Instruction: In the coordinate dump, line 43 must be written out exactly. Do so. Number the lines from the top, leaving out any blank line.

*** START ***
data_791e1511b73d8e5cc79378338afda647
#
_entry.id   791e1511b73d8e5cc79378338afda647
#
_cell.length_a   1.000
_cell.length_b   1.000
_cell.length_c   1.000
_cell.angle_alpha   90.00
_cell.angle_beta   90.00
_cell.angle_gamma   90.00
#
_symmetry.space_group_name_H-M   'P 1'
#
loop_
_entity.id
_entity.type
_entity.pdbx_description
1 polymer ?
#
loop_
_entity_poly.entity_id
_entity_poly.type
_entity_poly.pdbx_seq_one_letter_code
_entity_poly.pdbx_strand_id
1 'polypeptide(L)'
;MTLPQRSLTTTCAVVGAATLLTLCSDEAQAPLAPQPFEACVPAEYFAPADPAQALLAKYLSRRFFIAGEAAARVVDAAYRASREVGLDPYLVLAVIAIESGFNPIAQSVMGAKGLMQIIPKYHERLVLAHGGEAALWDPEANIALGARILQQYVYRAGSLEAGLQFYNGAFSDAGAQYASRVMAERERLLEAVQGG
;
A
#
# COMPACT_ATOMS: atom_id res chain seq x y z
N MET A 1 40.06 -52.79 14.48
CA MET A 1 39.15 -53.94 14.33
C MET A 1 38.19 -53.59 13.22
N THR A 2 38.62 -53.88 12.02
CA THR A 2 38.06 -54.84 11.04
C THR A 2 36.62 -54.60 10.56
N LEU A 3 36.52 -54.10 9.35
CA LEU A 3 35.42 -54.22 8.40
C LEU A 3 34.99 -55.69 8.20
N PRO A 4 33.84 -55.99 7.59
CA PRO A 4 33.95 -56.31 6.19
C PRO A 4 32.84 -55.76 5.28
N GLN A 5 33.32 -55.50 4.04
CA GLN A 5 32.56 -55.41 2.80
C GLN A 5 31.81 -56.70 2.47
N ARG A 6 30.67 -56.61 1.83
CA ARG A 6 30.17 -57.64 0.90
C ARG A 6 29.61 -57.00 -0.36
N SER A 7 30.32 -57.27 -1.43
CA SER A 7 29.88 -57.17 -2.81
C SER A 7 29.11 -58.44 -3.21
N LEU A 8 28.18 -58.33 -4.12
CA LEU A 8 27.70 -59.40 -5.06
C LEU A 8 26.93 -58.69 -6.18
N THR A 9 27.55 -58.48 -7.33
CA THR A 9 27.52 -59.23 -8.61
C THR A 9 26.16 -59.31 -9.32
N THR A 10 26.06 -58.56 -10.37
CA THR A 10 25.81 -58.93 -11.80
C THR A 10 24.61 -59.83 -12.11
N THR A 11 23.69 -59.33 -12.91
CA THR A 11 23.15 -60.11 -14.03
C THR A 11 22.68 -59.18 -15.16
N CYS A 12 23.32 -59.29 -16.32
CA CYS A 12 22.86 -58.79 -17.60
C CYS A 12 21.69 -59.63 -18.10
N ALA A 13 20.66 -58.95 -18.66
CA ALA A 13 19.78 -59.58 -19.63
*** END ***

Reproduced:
N GLN A 5 33.32 -55.50 4.04